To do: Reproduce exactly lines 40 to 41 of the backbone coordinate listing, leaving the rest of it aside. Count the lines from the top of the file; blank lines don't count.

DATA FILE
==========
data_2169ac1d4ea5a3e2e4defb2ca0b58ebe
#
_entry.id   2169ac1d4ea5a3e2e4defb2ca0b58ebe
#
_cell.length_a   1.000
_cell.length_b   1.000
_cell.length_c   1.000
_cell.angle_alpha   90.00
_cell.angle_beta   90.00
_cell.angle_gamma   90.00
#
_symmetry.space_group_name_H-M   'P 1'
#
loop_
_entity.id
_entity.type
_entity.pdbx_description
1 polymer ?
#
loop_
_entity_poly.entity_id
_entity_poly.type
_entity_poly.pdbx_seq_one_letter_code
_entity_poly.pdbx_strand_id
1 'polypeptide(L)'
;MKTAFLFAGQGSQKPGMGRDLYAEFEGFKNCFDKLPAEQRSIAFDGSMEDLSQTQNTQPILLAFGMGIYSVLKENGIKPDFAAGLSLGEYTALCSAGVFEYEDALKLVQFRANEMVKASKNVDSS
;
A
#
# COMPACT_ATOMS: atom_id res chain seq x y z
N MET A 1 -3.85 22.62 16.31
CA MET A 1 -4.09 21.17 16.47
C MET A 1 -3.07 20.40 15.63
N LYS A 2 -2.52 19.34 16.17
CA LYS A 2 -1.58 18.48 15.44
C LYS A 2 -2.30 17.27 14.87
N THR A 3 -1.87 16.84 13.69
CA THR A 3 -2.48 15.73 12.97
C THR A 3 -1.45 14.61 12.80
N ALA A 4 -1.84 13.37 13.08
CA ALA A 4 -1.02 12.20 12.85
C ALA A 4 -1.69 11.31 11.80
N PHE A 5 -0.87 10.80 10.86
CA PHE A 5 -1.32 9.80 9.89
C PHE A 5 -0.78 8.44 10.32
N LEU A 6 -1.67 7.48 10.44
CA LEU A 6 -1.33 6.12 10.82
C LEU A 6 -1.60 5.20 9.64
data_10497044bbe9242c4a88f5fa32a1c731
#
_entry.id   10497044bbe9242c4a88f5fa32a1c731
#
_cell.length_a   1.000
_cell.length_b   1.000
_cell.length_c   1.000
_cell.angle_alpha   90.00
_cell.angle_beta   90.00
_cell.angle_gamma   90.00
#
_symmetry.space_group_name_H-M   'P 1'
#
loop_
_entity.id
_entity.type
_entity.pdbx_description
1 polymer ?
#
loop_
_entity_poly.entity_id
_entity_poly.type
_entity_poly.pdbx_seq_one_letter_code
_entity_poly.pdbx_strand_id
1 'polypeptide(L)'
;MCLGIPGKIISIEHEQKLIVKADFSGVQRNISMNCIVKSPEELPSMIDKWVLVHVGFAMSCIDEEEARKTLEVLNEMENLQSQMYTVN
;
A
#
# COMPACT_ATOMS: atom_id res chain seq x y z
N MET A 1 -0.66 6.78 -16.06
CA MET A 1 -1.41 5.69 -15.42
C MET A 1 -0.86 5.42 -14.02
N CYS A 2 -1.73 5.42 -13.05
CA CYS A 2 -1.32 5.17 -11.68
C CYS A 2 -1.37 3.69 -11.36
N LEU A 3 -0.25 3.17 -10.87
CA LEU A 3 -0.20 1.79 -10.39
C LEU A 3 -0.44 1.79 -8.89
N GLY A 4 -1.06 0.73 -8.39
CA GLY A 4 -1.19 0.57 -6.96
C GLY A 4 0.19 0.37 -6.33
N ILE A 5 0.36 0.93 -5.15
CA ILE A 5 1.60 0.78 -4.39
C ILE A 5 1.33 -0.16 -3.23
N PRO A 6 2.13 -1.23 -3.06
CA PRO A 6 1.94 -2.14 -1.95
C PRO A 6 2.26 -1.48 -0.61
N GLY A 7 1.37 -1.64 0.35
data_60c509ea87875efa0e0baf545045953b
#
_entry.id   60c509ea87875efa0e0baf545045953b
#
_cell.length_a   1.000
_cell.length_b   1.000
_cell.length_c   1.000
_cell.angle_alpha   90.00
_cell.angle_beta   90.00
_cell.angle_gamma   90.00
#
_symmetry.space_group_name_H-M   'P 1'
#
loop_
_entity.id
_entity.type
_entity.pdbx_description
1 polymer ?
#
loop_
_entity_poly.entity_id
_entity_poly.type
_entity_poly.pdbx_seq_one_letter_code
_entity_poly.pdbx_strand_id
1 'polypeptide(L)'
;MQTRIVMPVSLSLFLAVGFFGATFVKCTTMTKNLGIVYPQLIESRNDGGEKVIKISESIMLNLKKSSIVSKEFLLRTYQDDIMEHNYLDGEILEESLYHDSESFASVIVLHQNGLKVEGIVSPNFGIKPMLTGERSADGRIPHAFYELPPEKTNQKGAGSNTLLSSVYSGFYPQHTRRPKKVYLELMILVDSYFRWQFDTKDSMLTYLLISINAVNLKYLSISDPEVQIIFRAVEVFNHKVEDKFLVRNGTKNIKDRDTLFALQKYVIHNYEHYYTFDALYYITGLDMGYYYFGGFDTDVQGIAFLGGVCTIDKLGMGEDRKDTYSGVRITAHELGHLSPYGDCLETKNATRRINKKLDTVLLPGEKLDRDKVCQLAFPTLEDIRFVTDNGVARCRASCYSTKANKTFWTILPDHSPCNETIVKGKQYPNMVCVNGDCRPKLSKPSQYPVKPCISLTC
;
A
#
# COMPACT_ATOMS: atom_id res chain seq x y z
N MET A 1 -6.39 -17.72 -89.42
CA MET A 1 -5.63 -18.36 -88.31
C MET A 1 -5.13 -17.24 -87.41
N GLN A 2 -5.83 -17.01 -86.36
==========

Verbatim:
N ALA A 4 -1.84 13.37 13.08
CA ALA A 4 -1.02 12.20 12.85